'Yes, crocodiles sometimes eat people,' he said. 'In this part of Australia they eat three or four people every year.' I smiled. Was it true? I don't know. But the tourists love the stories. We got to the Tickabaree River, and Ray turned the boat into it.
'But don't worry,' he said. Mr Preston is a professional crocodile hunter, He's got his gun.' Ray was looking at me. 'He's got his gun,' he said again. I found the gun at the bottom of the boat. The tourists looked at me. 'Do you need that gun?' said one of the Canadians.
'Oh, yes,' said Ray. 'Sometimes the crocodiles attack small boats.'
The tourists went quiet, very quiet.
I saw the big tree. We were at the right place. I put my hand on a small electric control next to the engine. The crocodile came out of the water right in front of the boat. Water came into the boat. 'Aargh!' It was the American woman. 'The gun!' said Ray. 'Quick!' I pulled the trigger. 'Oh no!' I shouted. 'The gun! There's something wrong with the gun!' Then I was in the water. I had my knife in my hand. I put my arm round the crocodile. We went under the water. Then I came out of the water with the crocodile and then went under again. The tourists were screaming and shouting.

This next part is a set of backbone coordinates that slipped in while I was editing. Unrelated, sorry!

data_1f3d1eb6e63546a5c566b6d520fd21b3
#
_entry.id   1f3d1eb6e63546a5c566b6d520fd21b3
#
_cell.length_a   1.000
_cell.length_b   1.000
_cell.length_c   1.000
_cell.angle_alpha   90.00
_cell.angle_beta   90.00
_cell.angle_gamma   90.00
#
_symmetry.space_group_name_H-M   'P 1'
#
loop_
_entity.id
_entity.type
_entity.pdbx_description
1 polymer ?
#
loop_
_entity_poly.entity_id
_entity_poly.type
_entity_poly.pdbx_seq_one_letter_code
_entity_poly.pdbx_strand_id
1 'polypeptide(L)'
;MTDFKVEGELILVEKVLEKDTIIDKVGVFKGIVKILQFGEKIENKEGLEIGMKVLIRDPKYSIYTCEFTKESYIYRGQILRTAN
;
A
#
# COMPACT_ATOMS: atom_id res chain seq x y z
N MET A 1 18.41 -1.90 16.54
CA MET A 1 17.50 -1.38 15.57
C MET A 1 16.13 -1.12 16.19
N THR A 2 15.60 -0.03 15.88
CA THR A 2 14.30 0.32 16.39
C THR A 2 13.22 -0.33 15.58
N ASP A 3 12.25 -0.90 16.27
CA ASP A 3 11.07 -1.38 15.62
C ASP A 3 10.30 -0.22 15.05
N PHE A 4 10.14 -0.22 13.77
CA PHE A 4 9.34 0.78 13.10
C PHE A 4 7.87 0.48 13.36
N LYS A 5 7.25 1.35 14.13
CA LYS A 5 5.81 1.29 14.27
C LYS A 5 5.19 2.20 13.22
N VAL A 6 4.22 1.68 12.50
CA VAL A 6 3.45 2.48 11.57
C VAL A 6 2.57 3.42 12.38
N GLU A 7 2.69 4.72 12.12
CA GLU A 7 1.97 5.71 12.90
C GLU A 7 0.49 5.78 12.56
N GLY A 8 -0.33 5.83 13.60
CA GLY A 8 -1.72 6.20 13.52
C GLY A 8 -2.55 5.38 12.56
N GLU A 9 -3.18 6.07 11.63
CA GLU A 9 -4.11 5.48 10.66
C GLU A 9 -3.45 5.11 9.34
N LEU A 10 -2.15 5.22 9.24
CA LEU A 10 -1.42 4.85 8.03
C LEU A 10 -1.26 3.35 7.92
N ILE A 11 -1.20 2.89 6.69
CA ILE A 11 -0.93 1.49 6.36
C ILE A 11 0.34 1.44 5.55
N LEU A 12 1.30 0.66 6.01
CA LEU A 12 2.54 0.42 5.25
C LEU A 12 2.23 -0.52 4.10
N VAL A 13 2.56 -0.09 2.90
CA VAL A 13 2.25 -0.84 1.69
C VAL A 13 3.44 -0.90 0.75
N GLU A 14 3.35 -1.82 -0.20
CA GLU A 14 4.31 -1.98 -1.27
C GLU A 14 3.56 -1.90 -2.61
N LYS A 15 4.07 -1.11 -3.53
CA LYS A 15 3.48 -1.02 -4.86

I came out of the water again, and smiled. I had the crocodile's foot in my hand. It was the end of the show.
Tourists always love it. The electric control operates the plastic crocodile. They're afraid, but then they see it's a joke. But Ray was shouting. 'Get her! Get her!' 'I've got her!' I said.
'Not the crocodile,' he said; 'the American woman! Look!'
The old American woman was in the river. The high-heeled shoes! You never wear high-heeled shoes on a small boat. I went towards her.
'She can't swim!' shouted her husband. The water in the Tickabaree River is only about one metre deep, but she was afraid. I got her arms, then I heard Ray again.
'Preston! Be careful! There's a crocodile!'
'Very funny,' I shouted.
'No, behind you! There's a crocodile!' It wasn't a joke. There it was, a big old croc about two metres away, and it wasn't a plastic one this time. The American woman was in my arms. Then the crocodile was next to us. I didn't have my knife now. I saw its cold eyes and its big teeth. It had a lot of teeth. Then I hit the crocodile. I hit it once on the nose. Was Ray's story true? Do they eat three or four people a year? Was I on the menu for today?
Then the crocodile went. It turned and went away. I was at the boat. They helped us into the boat. Perhaps that old croc just wasn't hungry, or maybe it didn't like me. I don't know, but I was a hero. Me, a hero!